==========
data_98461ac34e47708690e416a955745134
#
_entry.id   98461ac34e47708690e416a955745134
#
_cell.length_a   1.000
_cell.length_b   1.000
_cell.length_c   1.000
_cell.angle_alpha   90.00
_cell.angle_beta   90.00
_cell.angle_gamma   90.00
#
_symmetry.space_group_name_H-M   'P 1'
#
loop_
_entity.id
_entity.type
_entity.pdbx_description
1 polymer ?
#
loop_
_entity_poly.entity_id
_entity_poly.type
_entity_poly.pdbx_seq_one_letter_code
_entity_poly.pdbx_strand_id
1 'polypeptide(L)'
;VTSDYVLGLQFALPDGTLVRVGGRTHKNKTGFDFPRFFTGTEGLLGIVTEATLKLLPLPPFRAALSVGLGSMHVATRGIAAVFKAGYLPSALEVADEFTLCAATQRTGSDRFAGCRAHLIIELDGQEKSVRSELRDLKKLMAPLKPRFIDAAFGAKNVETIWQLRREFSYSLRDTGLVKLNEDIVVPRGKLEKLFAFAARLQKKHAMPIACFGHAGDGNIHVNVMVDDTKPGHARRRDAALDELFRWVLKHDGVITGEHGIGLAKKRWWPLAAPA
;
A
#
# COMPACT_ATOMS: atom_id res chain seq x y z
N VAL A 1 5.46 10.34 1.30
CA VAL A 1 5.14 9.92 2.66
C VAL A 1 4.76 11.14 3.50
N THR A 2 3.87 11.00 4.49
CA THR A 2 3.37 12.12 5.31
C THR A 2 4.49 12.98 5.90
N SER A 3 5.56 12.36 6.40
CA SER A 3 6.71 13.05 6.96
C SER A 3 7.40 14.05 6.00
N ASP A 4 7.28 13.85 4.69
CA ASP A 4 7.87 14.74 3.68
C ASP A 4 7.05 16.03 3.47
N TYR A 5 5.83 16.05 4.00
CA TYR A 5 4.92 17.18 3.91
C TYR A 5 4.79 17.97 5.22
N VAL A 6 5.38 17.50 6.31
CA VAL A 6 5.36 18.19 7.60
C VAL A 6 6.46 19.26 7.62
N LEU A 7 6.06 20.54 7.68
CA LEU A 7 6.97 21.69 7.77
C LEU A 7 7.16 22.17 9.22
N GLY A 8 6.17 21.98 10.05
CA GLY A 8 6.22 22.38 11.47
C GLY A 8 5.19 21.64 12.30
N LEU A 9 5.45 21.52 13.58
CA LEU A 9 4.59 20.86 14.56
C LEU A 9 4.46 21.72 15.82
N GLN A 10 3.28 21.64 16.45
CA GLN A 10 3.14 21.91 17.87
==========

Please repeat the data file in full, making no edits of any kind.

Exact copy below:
data_98461ac34e47708690e416a955745134
#
_entry.id   98461ac34e47708690e416a955745134
#
_cell.length_a   1.000
_cell.length_b   1.000
_cell.length_c   1.000
_cell.angle_alpha   90.00
_cell.angle_beta   90.00
_cell.angle_gamma   90.00
#
_symmetry.space_group_name_H-M   'P 1'
#
loop_
_entity.id
_entity.type
_entity.pdbx_description
1 polymer ?
#
loop_
_entity_poly.entity_id
_entity_poly.type
_entity_poly.pdbx_seq_one_letter_code
_entity_poly.pdbx_strand_id
1 'polypeptide(L)'
;VTSDYVLGLQFALPDGTLVRVGGRTHKNKTGFDFPRFFTGTEGLLGIVTEATLKLLPLPPFRAALSVGLGSMHVATRGIAAVFKAGYLPSALEVADEFTLCAATQRTGSDRFAGCRAHLIIELDGQEKSVRSELRDLKKLMAPLKPRFIDAAFGAKNVETIWQLRREFSYSLRDTGLVKLNEDIVVPRGKLEKLFAFAARLQKKHAMPIACFGHAGDGNIHVNVMVDDTKPGHARRRDAALDELFRWVLKHDGVITGEHGIGLAKKRWWPLAAPA
;
A
#
# COMPACT_ATOMS: atom_id res chain seq x y z
N VAL A 1 5.46 10.34 1.30
CA VAL A 1 5.14 9.92 2.66
C VAL A 1 4.76 11.14 3.50
N THR A 2 3.87 11.00 4.49
CA THR A 2 3.37 12.12 5.31
C THR A 2 4.49 12.98 5.90
N SER A 3 5.56 12.36 6.40
CA SER A 3 6.71 13.05 6.96
C SER A 3 7.40 14.05 6.00
N ASP A 4 7.28 13.85 4.69
CA ASP A 4 7.87 14.74 3.68
C ASP A 4 7.05 16.03 3.47
N TYR A 5 5.83 16.05 4.00
CA TYR A 5 4.92 17.18 3.91
C TYR A 5 4.79 17.97 5.22
N VAL A 6 5.38 17.50 6.31
CA VAL A 6 5.36 18.19 7.60
C VAL A 6 6.46 19.26 7.62
N LEU A 7 6.06 20.54 7.68
CA LEU A 7 6.97 21.69 7.77
C LEU A 7 7.16 22.17 9.22
N GLY A 8 6.17 21.98 10.05
CA GLY A 8 6.22 22.38 11.47
C GLY A 8 5.19 21.64 12.30
N LEU A 9 5.45 21.52 13.58
CA LEU A 9 4.59 20.86 14.56
C LEU A 9 4.46 21.72 15.82
N GLN A 10 3.28 21.64 16.45
CA GLN A 10 3.14 21.91 17.87